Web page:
Lung Cancer

Lung cancer is the second most common cancer in both men and women and the leading cause of cancer-related deaths in the United States. Whether you're newly diagnosed or a person living with cancer or a caregiver, find information on the two main types of lung cancer: Non-Small Cell Lung Cancer and Small Cell Lung Cancer.

Non-Small Cell Lung Cancer

In the United States, 80 to 85 percent of lung cancers are non-small cell lung cancers (NSCLC). NSCLC and small cell lung cancer (SCLC) differ in how the cells look under a microscope, their origin, how quickly they spread to other parts of the body, and how they are treated.

Overview

The lungs are two organs in the chest that are responsible for breathing. They move oxygen from the air into the blood and carbon dioxide from the blood out of the body into the air. The lungs are divided into sections called lobes. There are three lobes in the right lung and two lobes in the left lung. A thin lining called the pleura surrounds the lobes. Air flows through your windpipe to the lung’s many tubes to help you breathe.

Treatment & Side Effects

There are many possible treatments for non-small cell lung cancer. They work in different ways and have different side effects. Be sure to ask about the side effects before you start treatment. Your treatment options will depend upon the stage of your lung cancer.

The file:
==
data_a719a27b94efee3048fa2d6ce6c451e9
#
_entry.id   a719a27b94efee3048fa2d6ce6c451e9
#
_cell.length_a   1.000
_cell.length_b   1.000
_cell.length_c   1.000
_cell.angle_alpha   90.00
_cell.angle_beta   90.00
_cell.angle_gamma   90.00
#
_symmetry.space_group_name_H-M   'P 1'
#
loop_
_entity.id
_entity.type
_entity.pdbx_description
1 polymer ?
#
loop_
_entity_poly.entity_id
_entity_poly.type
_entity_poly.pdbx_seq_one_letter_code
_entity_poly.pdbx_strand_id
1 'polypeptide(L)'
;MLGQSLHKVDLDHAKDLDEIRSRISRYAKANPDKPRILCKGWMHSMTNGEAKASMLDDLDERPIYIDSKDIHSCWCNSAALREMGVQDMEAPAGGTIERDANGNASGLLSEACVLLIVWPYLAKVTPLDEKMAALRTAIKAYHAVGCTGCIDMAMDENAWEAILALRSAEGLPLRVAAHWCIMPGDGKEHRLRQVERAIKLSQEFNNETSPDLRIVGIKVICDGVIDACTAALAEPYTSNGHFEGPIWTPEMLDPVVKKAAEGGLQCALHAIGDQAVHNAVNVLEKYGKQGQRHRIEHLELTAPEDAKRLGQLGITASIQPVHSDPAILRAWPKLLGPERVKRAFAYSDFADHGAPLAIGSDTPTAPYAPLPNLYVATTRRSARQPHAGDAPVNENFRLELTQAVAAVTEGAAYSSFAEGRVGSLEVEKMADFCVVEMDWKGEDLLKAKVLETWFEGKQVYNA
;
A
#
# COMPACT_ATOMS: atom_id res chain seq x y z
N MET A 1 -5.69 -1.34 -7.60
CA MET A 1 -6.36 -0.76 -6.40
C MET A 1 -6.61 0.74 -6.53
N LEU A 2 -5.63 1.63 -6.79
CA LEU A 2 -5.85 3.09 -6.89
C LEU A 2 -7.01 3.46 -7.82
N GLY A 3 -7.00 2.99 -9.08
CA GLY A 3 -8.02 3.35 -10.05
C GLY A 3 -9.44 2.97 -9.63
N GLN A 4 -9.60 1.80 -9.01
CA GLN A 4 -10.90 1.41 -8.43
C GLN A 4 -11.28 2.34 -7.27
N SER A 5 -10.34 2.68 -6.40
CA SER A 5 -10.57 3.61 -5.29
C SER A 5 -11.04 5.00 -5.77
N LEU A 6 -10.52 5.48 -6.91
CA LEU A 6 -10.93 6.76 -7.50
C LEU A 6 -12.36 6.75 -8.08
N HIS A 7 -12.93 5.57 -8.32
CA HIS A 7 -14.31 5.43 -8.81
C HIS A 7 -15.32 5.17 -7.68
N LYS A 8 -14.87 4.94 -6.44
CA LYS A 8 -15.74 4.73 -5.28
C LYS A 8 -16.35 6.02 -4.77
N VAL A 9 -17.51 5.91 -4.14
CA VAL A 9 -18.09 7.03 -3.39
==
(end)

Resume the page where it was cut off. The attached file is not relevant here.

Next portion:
Risk Factors, Symptoms and Screening

A risk factor is something that increases your chances of developing a disease.

Coping with Lung Cancer

An important step in managing your lung cancer and its treatment is to be informed. Cancer is a complex and challenging disease that is treated in many different ways.

Small Cell Lung Cancer

Small cell lung cancer is a form of lung cancer that typically grows faster than non-small cell lung cancer and spreads to the lymph nodes and other organs more quickly. It is seen mostly in people who currently or formerly smoked (about 98 percent of cases are attributed to smoking).

Overview

Small Cell Lung Cancer, SCLC, is found in fewer than 15 percent of people with lung cancer. As the name suggests, it is defined by smaller size of the cancer cells. It is sometimes called oat cell cancer. Most people who develop SCLC are current or former smokers. About 15 percent of lung cancers in the U.S. are small cell lung cancers.

Treatment & Side Effects

As of 2018, new drugs are being used to treat small cell lung cancer (SCLC). Treatment still depends on the extent, or spread, of the cancer.

Risk Factors, Diagnosis, & Staging

A risk factor is something that increases your chances of developing a disease. Tobacco smoke is the main risk factor for small cell lung cancer. 

Coping with Lung Cancer

An important step in managing your lung cancer and its treatment is to be informed. Cancer is a complex and challenging disease that is treated in many different ways.